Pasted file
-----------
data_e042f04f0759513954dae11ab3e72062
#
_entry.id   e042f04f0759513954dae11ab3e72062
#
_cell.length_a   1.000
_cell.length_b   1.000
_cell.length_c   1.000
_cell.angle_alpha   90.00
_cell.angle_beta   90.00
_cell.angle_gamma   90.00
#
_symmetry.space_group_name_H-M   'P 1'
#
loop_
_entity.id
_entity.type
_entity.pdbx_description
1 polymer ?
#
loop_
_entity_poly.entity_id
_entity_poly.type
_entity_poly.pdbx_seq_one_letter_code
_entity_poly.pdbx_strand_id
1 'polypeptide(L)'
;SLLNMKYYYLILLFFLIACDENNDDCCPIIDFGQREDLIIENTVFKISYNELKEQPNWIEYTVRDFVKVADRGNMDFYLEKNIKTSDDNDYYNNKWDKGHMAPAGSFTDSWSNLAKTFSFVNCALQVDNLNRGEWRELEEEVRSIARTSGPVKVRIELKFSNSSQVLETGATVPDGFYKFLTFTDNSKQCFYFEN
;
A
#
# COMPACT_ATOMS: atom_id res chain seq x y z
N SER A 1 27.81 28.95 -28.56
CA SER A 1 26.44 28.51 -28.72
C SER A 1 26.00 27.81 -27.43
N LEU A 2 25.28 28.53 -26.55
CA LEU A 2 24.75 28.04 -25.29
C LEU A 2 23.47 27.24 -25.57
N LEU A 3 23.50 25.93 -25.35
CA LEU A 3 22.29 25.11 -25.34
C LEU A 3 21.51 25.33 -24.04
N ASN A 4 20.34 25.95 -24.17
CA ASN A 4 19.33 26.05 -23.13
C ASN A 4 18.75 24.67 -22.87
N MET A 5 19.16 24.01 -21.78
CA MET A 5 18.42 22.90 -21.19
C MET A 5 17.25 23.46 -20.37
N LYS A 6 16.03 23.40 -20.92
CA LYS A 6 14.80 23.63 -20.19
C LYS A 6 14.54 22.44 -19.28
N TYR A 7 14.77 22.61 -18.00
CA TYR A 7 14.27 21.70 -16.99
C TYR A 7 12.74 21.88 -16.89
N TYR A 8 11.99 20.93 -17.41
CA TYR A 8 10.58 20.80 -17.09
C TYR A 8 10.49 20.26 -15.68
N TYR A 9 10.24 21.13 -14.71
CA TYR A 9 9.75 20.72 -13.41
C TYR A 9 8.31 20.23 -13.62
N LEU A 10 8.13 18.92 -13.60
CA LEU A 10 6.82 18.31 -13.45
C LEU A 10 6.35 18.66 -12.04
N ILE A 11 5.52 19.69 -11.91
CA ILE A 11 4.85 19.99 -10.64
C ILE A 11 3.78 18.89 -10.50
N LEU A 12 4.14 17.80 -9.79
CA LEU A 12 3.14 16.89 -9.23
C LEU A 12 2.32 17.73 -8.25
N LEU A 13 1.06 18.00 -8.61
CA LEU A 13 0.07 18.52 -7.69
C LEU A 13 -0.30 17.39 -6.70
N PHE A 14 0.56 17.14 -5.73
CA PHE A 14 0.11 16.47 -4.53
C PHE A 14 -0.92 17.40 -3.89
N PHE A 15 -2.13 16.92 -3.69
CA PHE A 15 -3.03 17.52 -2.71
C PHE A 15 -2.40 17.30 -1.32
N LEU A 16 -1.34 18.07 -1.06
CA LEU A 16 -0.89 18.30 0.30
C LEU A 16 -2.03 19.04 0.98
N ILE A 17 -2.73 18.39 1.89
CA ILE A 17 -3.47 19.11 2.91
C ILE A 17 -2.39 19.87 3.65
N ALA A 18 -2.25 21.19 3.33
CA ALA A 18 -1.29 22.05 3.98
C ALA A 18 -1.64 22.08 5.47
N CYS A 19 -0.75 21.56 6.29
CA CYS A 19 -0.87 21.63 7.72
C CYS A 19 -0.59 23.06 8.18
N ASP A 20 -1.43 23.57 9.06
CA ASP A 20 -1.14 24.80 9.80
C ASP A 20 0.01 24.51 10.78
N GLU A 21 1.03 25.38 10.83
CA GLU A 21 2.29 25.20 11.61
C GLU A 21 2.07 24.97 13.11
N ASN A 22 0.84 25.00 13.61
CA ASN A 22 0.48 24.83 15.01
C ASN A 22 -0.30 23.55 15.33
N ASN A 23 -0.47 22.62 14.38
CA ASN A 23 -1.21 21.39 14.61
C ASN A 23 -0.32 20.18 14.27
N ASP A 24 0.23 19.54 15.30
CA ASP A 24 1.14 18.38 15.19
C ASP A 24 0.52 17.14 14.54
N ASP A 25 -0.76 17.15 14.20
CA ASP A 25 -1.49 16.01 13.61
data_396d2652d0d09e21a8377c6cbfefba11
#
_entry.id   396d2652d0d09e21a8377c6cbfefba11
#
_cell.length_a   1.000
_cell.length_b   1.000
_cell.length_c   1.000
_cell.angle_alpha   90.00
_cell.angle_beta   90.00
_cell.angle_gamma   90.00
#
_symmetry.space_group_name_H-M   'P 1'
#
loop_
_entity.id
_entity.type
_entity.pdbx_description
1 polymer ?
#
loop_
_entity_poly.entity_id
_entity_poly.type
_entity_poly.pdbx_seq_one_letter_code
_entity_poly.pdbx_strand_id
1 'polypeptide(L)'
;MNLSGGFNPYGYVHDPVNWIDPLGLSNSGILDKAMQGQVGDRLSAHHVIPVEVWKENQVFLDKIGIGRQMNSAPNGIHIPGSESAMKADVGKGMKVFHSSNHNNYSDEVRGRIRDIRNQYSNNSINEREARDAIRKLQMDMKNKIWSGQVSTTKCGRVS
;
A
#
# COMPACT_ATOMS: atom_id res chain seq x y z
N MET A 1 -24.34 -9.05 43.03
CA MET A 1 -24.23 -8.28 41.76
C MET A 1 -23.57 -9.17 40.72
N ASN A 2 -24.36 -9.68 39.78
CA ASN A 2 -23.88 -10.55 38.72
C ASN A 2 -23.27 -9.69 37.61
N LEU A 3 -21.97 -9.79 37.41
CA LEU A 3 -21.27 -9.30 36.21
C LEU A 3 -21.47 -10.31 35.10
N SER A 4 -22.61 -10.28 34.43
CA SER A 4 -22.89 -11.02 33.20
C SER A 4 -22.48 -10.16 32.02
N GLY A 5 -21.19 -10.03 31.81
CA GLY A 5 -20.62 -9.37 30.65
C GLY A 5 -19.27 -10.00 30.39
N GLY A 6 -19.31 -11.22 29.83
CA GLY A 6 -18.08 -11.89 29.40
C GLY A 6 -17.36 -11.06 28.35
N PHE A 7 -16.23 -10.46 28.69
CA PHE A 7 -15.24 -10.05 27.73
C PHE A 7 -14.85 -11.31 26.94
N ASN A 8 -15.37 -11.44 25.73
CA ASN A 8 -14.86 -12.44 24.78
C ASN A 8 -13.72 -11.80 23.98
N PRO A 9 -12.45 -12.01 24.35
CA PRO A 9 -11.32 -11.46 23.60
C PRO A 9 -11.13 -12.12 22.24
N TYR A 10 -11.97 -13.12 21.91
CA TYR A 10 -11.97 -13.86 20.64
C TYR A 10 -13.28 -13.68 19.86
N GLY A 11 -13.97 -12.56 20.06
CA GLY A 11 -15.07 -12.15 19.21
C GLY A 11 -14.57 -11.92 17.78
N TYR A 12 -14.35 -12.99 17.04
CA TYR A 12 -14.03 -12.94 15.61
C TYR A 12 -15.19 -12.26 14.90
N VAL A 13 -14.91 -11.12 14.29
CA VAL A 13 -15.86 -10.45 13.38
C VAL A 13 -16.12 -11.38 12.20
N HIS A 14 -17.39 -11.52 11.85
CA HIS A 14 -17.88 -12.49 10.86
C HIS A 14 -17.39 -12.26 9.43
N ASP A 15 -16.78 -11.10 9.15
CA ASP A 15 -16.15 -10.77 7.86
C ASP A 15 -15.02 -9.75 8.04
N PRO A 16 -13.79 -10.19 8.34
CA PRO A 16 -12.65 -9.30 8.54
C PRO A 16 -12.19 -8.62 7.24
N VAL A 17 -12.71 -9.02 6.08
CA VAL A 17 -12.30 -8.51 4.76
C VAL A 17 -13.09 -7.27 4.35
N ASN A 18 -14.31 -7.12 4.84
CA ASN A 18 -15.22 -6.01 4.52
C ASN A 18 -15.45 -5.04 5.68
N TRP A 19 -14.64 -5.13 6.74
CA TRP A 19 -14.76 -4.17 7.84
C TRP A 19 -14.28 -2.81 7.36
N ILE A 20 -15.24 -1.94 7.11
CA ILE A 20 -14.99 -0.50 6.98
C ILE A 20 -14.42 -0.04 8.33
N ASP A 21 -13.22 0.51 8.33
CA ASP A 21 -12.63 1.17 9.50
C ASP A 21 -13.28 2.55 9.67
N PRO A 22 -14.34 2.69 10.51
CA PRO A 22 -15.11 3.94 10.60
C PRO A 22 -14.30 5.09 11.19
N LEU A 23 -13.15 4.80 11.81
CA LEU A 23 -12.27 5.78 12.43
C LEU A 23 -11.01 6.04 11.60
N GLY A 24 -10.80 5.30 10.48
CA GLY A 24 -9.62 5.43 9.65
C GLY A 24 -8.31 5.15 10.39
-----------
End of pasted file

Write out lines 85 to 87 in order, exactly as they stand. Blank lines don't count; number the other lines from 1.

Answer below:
N CYS A 19 -0.75 21.56 6.29
CA CYS A 19 -0.87 21.63 7.72
C CYS A 19 -0.59 23.06 8.18